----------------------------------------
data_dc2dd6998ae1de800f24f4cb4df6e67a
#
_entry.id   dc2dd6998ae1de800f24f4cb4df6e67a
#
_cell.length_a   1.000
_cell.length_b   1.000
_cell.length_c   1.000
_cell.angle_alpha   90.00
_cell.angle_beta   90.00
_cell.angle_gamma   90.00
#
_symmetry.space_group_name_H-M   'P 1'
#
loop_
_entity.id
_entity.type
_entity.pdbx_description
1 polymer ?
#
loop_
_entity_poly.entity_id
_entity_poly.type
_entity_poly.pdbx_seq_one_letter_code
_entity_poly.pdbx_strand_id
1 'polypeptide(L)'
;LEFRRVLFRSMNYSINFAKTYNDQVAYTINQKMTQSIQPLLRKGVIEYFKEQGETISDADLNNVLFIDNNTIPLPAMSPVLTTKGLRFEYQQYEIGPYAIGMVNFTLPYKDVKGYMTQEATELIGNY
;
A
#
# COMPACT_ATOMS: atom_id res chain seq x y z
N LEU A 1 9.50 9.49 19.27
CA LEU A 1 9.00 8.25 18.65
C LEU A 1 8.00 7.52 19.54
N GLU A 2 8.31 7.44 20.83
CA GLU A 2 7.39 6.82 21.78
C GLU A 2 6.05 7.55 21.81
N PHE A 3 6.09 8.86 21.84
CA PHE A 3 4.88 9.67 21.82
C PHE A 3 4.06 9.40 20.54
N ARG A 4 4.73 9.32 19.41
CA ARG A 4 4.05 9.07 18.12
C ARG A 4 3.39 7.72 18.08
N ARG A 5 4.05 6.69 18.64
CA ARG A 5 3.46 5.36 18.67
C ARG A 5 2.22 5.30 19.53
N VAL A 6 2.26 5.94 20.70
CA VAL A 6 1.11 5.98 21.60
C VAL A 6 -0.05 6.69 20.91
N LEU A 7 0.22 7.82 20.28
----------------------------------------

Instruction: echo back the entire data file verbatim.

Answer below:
data_dc2dd6998ae1de800f24f4cb4df6e67a
#
_entry.id   dc2dd6998ae1de800f24f4cb4df6e67a
#
_cell.length_a   1.000
_cell.length_b   1.000
_cell.length_c   1.000
_cell.angle_alpha   90.00
_cell.angle_beta   90.00
_cell.angle_gamma   90.00
#
_symmetry.space_group_name_H-M   'P 1'
#
loop_
_entity.id
_entity.type
_entity.pdbx_description
1 polymer ?
#
loop_
_entity_poly.entity_id
_entity_poly.type
_entity_poly.pdbx_seq_one_letter_code
_entity_poly.pdbx_strand_id
1 'polypeptide(L)'
;LEFRRVLFRSMNYSINFAKTYNDQVAYTINQKMTQSIQPLLRKGVIEYFKEQGETISDADLNNVLFIDNNTIPLPAMSPVLTTKGLRFEYQQYEIGPYAIGMVNFTLPYKDVKGYMTQEATELIGNY
;
A
#
# COMPACT_ATOMS: atom_id res chain seq x y z
N LEU A 1 9.50 9.49 19.27
CA LEU A 1 9.00 8.25 18.65
C LEU A 1 8.00 7.52 19.54
N GLU A 2 8.31 7.44 20.83
CA GLU A 2 7.39 6.82 21.78
C GLU A 2 6.05 7.55 21.81
N PHE A 3 6.09 8.86 21.84
CA PHE A 3 4.88 9.67 21.82
C PHE A 3 4.06 9.40 20.54
N ARG A 4 4.73 9.32 19.41
CA ARG A 4 4.05 9.07 18.12
C ARG A 4 3.39 7.72 18.08
N ARG A 5 4.05 6.69 18.64
CA ARG A 5 3.46 5.36 18.67
C ARG A 5 2.22 5.30 19.53
N VAL A 6 2.26 5.94 20.70
CA VAL A 6 1.11 5.98 21.60
C VAL A 6 -0.05 6.69 20.91
N LEU A 7 0.22 7.82 20.28